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Consider the following log file format:

id        v1        v2        v3
1         15        30        25
2         10        10        20
3         50        30        30

We are to calculate the average value frequency (AVF) for each data row on a Hadoop cluster using dumbo. AVF for a data point with m attributes is defined as:

avf = (1/m)* sum (frequencies of attributes 1..m)

so for the first row, avf = (1/3)*(1+2+1) ~= 1.33. An outlier is identified by a low AVF.

Programming problem

We have the following pseudo/python code:

H = {}  # stores attribute frequencies

map1(_, datapoint): # 
  for attr in datapoint.attrs:
    yield (attr, 1)

reduce1(attr, values):
  H[attr] = sum(values)

map2(_, datapoint):
  sum = 0
  m = len(datapoint.attrs)
  for attr in datapoint.attrs:
    sum += H[attr]        

  yield (1/m)*sum, datapoint

reduce2(avf, datapoints): # identity reducer, only sorts datapoints on avf
  yield avf, datapoints

Problem is, how do we plug our set of data points into both map1 and map2, as well as use the intermediary hash H in map2. Having H globally defined as above seems like going against the MapReduce concept.

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If I understand, the first step is to calculate a histogram:

[attr, value] => frequency

where frequency is the number of times that value ocurred in the attr column.

The next step is to take the histogram table and the original data, for each line calculate the AVF, and sort them.

I'd do it in two passes: one map-reduce pass to calculate the histogram, a second m-r pass to find the AVF using the histogram. I'd also use a single constant hash guilt-free, as getting the histogram values and the cell values to the same locality will be a messy beast. (For example, have map1 emit [attr val id] with [attr val] as key; and have reduce1 accumulate all records for each key, count them, and emit [id attr val count]. The second pass uses id as key to reassemble and then average each row).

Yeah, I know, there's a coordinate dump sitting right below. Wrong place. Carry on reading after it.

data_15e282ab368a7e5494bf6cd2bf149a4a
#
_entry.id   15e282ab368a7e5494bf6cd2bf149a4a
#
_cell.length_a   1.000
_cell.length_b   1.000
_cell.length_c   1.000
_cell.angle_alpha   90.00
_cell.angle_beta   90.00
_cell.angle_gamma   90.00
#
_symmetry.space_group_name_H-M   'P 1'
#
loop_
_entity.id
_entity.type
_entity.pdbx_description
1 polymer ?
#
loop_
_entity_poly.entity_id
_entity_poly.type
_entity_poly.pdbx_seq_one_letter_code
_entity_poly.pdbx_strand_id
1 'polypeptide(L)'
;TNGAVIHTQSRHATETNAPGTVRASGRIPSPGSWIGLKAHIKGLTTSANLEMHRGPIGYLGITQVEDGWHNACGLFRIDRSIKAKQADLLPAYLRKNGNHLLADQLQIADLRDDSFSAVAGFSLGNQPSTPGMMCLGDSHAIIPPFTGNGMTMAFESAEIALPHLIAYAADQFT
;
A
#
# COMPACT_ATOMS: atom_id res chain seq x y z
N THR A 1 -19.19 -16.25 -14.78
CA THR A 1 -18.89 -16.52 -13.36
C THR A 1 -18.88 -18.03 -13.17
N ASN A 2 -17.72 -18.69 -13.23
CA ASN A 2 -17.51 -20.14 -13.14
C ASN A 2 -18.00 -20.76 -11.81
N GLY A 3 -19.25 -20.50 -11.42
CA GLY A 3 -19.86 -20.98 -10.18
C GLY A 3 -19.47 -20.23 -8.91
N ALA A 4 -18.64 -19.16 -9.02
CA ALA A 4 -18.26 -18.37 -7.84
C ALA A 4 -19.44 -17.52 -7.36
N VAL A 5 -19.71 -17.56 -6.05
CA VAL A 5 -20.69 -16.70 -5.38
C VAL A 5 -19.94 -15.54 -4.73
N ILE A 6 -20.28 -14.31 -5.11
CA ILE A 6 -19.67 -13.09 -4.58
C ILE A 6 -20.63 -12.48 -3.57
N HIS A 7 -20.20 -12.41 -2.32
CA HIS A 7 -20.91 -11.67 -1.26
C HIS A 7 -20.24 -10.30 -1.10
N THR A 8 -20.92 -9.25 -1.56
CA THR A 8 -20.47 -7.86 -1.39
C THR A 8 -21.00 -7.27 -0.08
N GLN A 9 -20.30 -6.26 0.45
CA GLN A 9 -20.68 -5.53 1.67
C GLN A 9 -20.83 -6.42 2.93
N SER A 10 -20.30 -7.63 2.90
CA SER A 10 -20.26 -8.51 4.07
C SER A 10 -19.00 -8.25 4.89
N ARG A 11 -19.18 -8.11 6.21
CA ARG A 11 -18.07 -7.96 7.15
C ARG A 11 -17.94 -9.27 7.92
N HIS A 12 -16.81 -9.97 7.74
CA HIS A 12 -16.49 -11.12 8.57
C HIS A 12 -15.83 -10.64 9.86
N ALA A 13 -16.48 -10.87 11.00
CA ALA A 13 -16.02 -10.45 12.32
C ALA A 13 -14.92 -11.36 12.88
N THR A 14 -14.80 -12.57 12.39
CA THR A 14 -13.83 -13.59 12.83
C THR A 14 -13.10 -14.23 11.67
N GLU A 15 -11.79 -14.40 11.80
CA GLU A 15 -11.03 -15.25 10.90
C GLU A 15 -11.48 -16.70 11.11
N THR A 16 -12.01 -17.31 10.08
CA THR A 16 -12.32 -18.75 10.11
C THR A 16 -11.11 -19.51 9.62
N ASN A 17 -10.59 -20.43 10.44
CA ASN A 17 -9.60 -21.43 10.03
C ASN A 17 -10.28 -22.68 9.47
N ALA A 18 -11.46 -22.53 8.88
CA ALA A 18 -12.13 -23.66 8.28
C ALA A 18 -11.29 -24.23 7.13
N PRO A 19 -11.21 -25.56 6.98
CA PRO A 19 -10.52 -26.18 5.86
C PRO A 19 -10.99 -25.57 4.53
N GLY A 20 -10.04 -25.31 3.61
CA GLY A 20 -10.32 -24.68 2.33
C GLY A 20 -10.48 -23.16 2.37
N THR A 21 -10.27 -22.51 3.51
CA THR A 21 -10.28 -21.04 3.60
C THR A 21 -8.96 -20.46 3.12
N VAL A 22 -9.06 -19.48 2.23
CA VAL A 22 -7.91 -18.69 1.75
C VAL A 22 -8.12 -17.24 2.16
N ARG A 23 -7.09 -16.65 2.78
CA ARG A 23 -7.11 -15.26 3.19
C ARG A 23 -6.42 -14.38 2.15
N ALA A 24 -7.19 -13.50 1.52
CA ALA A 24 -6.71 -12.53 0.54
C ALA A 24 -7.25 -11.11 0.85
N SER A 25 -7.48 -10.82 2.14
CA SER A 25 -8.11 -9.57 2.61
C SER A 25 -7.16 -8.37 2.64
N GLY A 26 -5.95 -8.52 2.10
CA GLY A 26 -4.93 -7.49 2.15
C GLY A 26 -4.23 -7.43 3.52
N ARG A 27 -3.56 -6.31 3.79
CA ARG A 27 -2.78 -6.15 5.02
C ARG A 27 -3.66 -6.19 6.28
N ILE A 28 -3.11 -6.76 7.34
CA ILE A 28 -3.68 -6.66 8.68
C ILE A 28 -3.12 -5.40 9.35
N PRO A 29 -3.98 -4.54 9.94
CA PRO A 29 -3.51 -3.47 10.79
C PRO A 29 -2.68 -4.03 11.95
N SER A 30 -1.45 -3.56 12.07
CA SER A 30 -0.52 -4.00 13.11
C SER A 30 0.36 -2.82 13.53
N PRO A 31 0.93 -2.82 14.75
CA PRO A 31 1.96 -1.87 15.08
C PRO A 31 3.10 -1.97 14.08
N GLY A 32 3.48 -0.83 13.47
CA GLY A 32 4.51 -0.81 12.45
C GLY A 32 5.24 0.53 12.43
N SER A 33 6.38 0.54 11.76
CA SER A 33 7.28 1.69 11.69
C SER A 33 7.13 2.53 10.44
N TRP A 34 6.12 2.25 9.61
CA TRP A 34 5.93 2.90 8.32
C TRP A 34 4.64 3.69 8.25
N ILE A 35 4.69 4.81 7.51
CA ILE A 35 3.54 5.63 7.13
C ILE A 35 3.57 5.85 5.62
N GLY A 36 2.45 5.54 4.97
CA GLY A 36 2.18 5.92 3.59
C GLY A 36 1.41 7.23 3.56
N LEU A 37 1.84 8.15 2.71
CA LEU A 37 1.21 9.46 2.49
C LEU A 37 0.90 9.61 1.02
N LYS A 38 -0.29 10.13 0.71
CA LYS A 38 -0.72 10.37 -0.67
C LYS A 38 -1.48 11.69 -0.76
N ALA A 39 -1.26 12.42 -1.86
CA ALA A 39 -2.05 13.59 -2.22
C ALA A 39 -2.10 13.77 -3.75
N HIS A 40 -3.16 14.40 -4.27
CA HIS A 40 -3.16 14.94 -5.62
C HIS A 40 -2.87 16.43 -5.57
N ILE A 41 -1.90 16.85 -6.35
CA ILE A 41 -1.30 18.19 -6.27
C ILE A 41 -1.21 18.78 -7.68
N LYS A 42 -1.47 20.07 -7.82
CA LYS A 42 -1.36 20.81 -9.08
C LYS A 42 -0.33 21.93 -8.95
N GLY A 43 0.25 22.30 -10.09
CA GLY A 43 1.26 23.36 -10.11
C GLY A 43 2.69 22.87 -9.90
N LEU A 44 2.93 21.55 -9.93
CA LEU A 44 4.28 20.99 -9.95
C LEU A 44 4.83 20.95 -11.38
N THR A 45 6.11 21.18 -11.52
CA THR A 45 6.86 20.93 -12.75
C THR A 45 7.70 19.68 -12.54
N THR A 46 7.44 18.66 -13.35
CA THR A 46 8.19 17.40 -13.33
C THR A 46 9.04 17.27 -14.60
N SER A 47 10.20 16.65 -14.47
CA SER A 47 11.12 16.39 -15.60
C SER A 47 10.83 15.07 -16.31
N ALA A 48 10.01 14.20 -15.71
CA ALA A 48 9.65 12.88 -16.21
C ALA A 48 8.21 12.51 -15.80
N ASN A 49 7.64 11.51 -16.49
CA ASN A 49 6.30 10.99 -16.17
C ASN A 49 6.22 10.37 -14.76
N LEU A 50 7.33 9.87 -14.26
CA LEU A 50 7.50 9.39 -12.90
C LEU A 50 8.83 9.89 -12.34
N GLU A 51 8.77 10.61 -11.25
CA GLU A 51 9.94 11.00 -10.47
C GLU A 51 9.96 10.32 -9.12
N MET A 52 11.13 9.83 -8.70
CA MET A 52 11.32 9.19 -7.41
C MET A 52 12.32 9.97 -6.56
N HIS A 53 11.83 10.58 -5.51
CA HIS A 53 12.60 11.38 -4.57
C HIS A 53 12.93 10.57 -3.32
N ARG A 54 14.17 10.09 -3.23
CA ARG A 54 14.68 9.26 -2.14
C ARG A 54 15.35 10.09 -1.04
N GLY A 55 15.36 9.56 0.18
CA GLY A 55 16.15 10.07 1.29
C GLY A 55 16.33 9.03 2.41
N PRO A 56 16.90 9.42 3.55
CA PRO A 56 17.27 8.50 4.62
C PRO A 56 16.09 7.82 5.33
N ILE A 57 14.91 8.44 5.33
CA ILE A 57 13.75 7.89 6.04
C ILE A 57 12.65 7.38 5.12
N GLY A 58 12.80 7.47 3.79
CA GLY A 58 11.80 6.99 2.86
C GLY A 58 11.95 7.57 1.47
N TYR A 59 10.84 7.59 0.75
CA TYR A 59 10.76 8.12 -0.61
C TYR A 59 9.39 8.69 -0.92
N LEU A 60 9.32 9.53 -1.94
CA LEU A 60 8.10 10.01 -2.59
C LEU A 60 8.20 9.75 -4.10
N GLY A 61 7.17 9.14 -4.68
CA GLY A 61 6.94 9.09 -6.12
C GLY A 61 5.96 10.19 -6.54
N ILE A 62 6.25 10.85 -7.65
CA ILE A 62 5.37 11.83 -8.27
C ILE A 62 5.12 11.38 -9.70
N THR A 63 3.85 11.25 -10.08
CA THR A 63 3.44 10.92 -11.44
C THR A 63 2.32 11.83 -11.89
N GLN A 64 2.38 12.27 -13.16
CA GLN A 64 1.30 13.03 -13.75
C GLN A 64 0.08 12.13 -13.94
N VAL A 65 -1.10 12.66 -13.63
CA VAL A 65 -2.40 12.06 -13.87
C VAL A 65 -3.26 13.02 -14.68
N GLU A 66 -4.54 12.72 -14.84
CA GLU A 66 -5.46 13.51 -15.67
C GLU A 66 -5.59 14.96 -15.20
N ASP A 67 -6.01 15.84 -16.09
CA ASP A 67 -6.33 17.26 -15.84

To calculate a histogram, it helps to think of the middle step as 'group' rather than 'sort'. Here's how: since the reduce input is sorted by key, have it accumulate all records for the given key, and as soon as it sees a different key, emit the count. Wukong, the ruby equivalent of dumbo, has an Accumulator, and I assume dumbo does too. (See below for working code).

This leaves you with

attr1    val1a      frequency
attr1    val1b      frequency
attr2    val2a      frequency
attrN    attrNz     frequency

For the next pass, I'd load that data into a hash table -- a simple Hash (dictionary) if it fits in memory, a fast key-value store if not -- and calculate each record's AVF just as you had it.

Here is working ruby code to calculate the avf; see

First Pass

module AverageValueFrequency
  # Names for each column's attribute, in order
  ATTR_NAMES = %w[length width height]

  class HistogramMapper < Wukong::Streamer::RecordStreamer
    def process id, *values{|attr, val| yield [attr, val] }

  # For an accumulator, you define a key that is used to group records
  # The Accumulator calls #start! on the first record for that group,
  # then calls #accumulate on all records (including the first).
  # Finally, it calls #finalize to emit a result for the group.
  class HistogramReducer < Wukong::Streamer::AccumulatingReducer
    attr_accessor :count

    # use the attr and val as the key
    def get_key attr, val, *_
      [attr, val]

    # start the sum with 0 for each key
    def start! *_
      self.count = 0
    # ... and count the number of records for this key
    def accumulate *_
      self.count += 1
    # emit [attr, val, count]
    def finalize
      yield [key, count].flatten
end, AverageValueFrequency::HistogramReducer).run

Second pass

module AverageValueFrequency
  class AvfRecordMapper < Wukong::Streamer::RecordStreamer
    # average the frequency of each value
    def process id, *values
      sum = 0.0 do |attr, val|
        sum += histogram[ [attr, val] ].to_i
      avf = sum / ATTR_NAMES.length.to_f
      yield [id, avf, *values]

    # Load the histogram from a tab-separated file with
    #   attr    val   freq
    def histogram
      return @histogram if @histogram
      @histogram = { }[:histogram_file]).each do |line|
        attr, val, freq = line.chomp.split("\t")
        @histogram[ [attr, val] ] = freq
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